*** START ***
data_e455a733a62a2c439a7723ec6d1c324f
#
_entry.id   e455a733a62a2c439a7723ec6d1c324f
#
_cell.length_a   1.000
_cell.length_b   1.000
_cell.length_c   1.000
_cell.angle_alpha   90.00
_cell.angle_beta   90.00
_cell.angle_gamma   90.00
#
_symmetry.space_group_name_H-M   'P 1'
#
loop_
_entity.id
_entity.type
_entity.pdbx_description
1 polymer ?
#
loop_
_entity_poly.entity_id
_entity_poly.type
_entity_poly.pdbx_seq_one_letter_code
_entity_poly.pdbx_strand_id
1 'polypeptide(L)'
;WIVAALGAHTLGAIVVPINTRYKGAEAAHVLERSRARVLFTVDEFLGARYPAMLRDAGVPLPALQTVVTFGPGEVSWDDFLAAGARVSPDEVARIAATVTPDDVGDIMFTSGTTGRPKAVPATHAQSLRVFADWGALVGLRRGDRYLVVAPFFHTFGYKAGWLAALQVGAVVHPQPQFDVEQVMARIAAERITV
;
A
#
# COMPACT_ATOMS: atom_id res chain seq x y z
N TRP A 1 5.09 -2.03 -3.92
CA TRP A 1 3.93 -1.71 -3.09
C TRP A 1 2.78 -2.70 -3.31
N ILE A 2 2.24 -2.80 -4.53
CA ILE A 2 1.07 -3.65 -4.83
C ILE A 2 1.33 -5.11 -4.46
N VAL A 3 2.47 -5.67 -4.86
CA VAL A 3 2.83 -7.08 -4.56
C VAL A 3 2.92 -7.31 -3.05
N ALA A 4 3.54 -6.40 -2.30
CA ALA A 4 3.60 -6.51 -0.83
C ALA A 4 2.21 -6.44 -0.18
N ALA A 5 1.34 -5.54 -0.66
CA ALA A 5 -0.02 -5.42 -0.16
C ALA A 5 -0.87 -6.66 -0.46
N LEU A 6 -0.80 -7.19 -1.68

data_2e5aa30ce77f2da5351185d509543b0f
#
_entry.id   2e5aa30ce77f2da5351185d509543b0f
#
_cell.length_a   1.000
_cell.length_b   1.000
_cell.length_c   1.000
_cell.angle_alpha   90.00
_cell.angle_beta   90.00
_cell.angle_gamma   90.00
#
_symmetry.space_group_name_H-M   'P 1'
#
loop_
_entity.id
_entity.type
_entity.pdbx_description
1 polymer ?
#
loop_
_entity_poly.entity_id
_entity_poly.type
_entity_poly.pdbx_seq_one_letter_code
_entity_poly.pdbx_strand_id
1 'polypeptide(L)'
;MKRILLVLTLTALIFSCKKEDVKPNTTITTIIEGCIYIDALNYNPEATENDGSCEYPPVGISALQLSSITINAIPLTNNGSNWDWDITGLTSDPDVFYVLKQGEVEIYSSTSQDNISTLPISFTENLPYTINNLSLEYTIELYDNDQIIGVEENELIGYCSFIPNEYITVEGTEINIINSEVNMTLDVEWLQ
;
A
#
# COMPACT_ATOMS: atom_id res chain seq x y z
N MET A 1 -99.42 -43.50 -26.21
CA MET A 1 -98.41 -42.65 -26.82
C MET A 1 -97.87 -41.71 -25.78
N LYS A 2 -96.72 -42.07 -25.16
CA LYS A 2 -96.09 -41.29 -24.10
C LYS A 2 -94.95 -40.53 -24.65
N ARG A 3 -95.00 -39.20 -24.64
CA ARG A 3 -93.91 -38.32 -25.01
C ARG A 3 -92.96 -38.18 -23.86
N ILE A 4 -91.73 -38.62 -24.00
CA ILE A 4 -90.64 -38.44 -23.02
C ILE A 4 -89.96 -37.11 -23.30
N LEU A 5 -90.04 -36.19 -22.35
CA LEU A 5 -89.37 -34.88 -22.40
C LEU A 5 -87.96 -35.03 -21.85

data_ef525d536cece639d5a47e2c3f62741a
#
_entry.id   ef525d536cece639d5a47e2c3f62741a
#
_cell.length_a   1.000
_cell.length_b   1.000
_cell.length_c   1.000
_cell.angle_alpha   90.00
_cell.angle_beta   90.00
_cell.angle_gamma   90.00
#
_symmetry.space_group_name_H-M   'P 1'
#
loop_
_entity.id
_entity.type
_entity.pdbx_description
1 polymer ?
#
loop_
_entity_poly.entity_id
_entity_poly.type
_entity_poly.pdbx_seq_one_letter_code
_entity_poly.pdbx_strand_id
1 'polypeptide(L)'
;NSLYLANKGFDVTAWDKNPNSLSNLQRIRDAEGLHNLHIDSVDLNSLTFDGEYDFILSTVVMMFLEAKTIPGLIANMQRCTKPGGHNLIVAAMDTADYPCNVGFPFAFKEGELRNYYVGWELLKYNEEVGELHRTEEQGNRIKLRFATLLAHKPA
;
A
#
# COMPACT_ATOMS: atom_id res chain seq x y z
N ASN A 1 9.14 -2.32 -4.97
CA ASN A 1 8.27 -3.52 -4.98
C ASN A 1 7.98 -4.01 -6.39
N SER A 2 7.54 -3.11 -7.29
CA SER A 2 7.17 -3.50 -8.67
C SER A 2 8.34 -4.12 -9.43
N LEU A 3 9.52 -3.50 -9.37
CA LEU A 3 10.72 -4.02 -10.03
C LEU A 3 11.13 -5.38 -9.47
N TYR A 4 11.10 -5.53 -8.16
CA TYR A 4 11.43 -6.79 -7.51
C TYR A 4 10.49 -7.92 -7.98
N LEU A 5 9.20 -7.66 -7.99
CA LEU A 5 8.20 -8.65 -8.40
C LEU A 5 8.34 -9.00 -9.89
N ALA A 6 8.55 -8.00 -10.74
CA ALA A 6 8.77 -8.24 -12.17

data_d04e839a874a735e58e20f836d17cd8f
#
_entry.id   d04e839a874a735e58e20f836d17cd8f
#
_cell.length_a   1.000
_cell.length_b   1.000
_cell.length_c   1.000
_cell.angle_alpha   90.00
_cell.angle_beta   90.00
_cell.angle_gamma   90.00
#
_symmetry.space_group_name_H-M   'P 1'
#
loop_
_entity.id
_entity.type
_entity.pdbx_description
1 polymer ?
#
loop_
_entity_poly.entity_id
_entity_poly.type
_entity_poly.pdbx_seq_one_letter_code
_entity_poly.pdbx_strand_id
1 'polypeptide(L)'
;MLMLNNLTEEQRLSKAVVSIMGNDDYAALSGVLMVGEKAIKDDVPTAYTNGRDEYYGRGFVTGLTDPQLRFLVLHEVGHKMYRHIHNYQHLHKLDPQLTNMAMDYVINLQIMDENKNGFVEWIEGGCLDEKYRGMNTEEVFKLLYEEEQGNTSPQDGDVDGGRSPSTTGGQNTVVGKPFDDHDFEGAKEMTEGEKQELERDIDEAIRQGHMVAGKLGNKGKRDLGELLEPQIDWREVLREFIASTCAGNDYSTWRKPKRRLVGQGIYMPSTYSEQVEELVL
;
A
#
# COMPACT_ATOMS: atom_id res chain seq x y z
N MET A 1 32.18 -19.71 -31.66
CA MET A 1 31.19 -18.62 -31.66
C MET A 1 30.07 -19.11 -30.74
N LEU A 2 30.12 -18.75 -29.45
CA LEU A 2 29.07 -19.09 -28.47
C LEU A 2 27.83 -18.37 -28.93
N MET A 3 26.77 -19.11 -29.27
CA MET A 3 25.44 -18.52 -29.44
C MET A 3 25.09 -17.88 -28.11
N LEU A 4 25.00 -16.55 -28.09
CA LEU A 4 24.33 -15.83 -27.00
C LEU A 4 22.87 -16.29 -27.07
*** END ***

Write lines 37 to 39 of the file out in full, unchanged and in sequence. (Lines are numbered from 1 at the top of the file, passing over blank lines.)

N VAL A 3 2.47 -5.67 -4.86
CA VAL A 3 2.83 -7.08 -4.56
C VAL A 3 2.92 -7.31 -3.05